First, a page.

When the defendant was then asked how he felt about Angie's request to leave home and stay with him, he testified that he felt that she should be permitted to do so because of "all the things that were going on at home. If I'm not allowed to bring them up ___." The State again objected and a second bench conference ensued. Defense counsel argued that Angie's reasons for leaving home were relevant to rebut the implication that the defendant had taken his daughter away in order to pressure his wife not to testify. The court ruled, however, that this testimony was irrelevant and hearsay. Defense counsel then stated that he wanted to introduce the defendant's reasons for taking his daughter to Vermont and for helping her to stay there for a week. When the trial court offered defense counsel an opportunity to make an offer of proof as to what the defendant would testify, defense counsel stated that the defendant would testify: that he took his daughter to Vermont at her request in order to make her happy; that he would have brought her home if she had wanted to return; and that Angie had never made such a request. The court ruled that the defendant could testify in accordance with this offer of proof, but that he could not testify "as to actions that his wife was taking at that time." The court then addressed the defendant himself to determine whether he understood the court's ruling. The defendant stated to the court, "[T]he reason I took my daughter was because she was being hit and being abused . . . and I think that's very important." The court responded that such testimony was hearsay and irrelevant.
On cross-examination, the defendant again testified as to his wife's misconduct. At that point, the trial court admonished the defendant, "I've instructed you twice on that issue already and you've heard my instructions." A bench conference was then held during which defense counsel stated to the court, "I don't have any problem with the court's ruling. We have a witness here that is a little difficult to handle . . . ." Defense counsel then argued as to the admissibility of the remainder of a conversation, where the State had introduced part of the same conversation. The court responded that the State had not opened up the subject area for further testimony and that, in any event, the defendant's testimony was irrelevant, and ruled against the defendant, noting his exception.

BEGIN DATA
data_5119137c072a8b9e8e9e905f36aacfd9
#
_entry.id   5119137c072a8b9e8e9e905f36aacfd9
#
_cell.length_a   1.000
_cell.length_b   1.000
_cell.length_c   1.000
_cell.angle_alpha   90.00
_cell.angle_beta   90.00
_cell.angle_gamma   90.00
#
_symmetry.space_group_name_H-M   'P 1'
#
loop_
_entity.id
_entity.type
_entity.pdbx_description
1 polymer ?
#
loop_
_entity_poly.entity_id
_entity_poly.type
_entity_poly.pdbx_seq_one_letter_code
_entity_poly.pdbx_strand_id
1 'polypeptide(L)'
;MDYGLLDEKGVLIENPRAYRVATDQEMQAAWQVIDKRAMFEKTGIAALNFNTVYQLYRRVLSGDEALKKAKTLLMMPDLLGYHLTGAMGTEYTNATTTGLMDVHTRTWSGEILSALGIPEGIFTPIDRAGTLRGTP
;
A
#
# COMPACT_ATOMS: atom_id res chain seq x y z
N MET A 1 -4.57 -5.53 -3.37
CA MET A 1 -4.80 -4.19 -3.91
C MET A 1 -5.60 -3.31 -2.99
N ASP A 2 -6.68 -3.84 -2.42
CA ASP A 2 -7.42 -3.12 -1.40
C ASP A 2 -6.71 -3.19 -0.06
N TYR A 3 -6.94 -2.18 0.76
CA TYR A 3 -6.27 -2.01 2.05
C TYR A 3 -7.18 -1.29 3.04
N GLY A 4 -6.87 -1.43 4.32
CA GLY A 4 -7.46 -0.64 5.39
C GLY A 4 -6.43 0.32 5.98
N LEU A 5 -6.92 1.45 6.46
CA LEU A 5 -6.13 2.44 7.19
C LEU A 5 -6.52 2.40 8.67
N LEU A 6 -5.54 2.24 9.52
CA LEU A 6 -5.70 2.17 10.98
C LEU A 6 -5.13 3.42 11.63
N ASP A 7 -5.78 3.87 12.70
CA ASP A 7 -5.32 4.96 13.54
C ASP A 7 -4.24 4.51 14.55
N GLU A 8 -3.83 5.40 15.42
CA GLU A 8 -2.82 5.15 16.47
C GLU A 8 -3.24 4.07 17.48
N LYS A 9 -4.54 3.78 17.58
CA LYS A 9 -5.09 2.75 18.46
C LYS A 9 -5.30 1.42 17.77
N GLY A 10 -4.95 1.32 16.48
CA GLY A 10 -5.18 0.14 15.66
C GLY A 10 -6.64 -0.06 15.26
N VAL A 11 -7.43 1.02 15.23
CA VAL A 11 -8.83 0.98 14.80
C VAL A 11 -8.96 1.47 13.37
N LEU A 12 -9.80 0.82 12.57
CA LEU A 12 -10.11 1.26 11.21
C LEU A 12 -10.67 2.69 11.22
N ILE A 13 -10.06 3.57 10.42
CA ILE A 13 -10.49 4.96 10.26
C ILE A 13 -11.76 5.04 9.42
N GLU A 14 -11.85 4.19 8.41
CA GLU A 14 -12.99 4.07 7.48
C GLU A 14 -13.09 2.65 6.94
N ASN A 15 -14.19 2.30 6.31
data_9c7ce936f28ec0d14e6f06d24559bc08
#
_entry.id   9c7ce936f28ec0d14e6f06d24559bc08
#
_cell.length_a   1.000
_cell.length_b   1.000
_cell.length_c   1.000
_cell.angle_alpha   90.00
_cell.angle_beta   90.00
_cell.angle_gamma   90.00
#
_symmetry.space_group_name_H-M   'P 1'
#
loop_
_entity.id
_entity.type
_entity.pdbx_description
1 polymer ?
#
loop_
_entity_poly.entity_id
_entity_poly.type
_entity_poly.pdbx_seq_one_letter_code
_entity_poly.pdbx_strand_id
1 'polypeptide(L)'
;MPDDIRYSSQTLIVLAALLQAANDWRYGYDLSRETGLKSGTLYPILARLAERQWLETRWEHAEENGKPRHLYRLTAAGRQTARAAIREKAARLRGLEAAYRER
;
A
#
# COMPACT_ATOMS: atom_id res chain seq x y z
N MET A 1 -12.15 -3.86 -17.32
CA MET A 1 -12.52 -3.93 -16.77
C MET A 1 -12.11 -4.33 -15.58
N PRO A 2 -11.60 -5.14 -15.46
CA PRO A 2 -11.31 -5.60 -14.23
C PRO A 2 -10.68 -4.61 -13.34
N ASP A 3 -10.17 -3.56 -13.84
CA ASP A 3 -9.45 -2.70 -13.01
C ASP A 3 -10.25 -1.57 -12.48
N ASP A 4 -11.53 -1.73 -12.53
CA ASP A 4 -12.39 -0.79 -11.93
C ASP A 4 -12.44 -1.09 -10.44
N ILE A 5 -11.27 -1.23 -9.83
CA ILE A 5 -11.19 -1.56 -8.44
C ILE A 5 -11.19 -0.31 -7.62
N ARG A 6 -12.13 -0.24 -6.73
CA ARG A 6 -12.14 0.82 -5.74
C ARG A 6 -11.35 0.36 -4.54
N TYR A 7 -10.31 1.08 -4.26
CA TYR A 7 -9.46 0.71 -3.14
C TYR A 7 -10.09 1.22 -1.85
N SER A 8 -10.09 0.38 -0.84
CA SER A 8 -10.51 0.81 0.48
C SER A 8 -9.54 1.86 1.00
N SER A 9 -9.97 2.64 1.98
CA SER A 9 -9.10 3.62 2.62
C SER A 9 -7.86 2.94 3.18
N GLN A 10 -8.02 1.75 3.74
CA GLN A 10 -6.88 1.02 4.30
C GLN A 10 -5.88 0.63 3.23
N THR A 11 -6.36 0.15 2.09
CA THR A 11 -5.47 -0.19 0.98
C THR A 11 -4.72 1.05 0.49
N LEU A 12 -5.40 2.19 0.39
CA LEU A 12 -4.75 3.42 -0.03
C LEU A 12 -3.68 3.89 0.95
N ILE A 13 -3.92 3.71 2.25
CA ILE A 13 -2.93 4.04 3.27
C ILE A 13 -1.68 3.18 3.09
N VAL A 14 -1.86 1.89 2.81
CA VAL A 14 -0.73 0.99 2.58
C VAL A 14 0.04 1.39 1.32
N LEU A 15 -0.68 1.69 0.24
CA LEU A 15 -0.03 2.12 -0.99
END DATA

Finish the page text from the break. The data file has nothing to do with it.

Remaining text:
The State urges us that the record indicates that defense counsel agreed with the court's exclusion of the defendant's testimony relative to his wife's misconduct, noting specifically defense counsel's statement that he had no problem with the court's ruling. However, viewing this statement in the context of the lengthy bench conference which had been held earlier relative to this issue, it is reasonable to interpret defense counsel's statement as indicating merely that he was informing the court that he was aware of the court's prior adverse ruling, and that he would attempt to comply with it for the remainder of trial.
Moreover, we find unavailing the State's argument that the defendant's offer of proof was insufficient because it did not include the defendant's testimony that his wife's abuse of his daughter prompted his taking Angie to Vermont. The defendant himself stated to the court that he would testify to the abuse as his reason for keeping Angie, and the court ruled specifically on the admissibility of that evidence.
Thus, based upon the record as a whole, it is apparent that the trial court was sufficiently apprised of the substance of the evidence, and of the defendant's objection to its exclusion, to enable the court to rule on the issue, and to correct at that time any error in its ruling, see N.H. R. Ev. 103(b); State v. Sands, 123 N.H. 570, 595, 467 A.2d 202, 217-18 (1983), and we therefore reach the merits of the defendant's claim.